"The Last Collaborations of Laureen Landau" at Archival Gallery is something of a contradiction in terms. Because Landau died in 2009, she couldn't participate in a process defined as two or more people working together.
Rather, this show consists of unfinished works of Landau that artists who had a connection with her have worked over and made into their own. It was Landau's working habit to prepare many canvases and works on paper by laying in background colors and intimations of imagery. Using these as a jumping-off point, local painters have created new works under which Landau's initial markings serve as a palimpsest.
The work in the show that feels most like an actual collaboration is Maria Winkler's "Weaving." In it Winkler has combined one of Landau's woven paper watercolors with her own image of a bag of marbles and literally woven the two together. The result is a complex abstraction that partakes of characteristic qualities of both artists' works.
The rest of the works in this uneven show range from Tim Collum's Thiebaud-like beach scene to Corey Okada's memento mori of a partial skull and a pair of pomegranates on a softly colored ground.
Fred Gordon's "Autumn Evening" brackets a verdant landscape across which bats fly with images of fish and fishing lures. It's a compelling work that has a gothic quality.
Lighter in spirit is Maureen Hood's "Laureen's Last Laugh," an image of a laughing clown against a gridded backdrop that includes a small Rembrandt self- portrait.
Some artists have completely worked over Landau's starts so that their works are completely their own. Among them is Gary Dinnen, who gives us a typically wacky neo-expressionist scene of figures and animals, and Maija Peeples-Bright, who offers a pair of brightly colored, glitter-strewn images of charming animals whose bodies form bridges.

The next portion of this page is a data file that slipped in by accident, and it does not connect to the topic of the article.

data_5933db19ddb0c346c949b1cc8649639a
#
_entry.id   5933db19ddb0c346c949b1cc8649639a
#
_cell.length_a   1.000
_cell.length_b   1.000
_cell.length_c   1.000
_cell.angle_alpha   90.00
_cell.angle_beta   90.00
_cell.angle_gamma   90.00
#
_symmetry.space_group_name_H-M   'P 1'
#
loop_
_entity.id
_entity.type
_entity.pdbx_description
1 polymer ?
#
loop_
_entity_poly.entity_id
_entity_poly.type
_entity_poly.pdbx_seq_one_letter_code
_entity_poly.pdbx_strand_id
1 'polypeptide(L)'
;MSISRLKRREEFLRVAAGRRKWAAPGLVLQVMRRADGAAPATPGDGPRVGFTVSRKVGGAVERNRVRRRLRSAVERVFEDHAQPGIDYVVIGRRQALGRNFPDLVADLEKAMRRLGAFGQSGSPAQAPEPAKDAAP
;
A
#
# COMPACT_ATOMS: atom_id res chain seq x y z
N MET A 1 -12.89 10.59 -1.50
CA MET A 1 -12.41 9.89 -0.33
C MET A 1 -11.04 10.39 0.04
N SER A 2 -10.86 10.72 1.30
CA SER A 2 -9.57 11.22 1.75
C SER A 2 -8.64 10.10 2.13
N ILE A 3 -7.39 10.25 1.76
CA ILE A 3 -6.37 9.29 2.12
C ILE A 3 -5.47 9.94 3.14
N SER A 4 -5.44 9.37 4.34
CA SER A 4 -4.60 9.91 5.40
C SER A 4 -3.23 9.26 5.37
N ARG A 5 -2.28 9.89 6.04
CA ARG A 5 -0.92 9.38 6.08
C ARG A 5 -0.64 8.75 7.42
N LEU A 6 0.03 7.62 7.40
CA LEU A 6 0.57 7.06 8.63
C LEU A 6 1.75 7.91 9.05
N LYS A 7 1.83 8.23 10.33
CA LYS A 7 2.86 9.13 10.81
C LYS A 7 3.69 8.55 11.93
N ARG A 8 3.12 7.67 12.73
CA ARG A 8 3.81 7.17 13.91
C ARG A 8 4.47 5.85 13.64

Jack Ogden offers two of the strongest works in the show, a fresh, gestural painting of a lake with boats and a brooding atmospheric scene of a figure looking over his shoulder. Emily Elders departs from the norm with a small sculpture of a paper house lit up from inside by LEDs.
Ken Waterstreet is represented by a drawing of childlike figures against a luminous ground while D.L. Thomas presents a meticulously drawn portrait of a young Landau.
While the show is interesting, it raises questions about what should be done with an artist's unfinished work. Should such works to be preserved as is or destroyed? If it were you, would you feel comfortable with letting another artist use your work to jump-start one of their own?
We don't know how Landau would have felt, but she would no doubt approve of the fact that the gallery's portion of any sales will go to a Carmichael dog rescue organization, Old Dogs, New Tricks Inc. That's where Landau got her own beloved pup, Roxy, who died at the age of 17 last year.
It should be noted that the gallery has also mounted a small display of finished works by Landau, including some lovely scenes of local parks, that demonstrate on a small scale what a fine artist she was.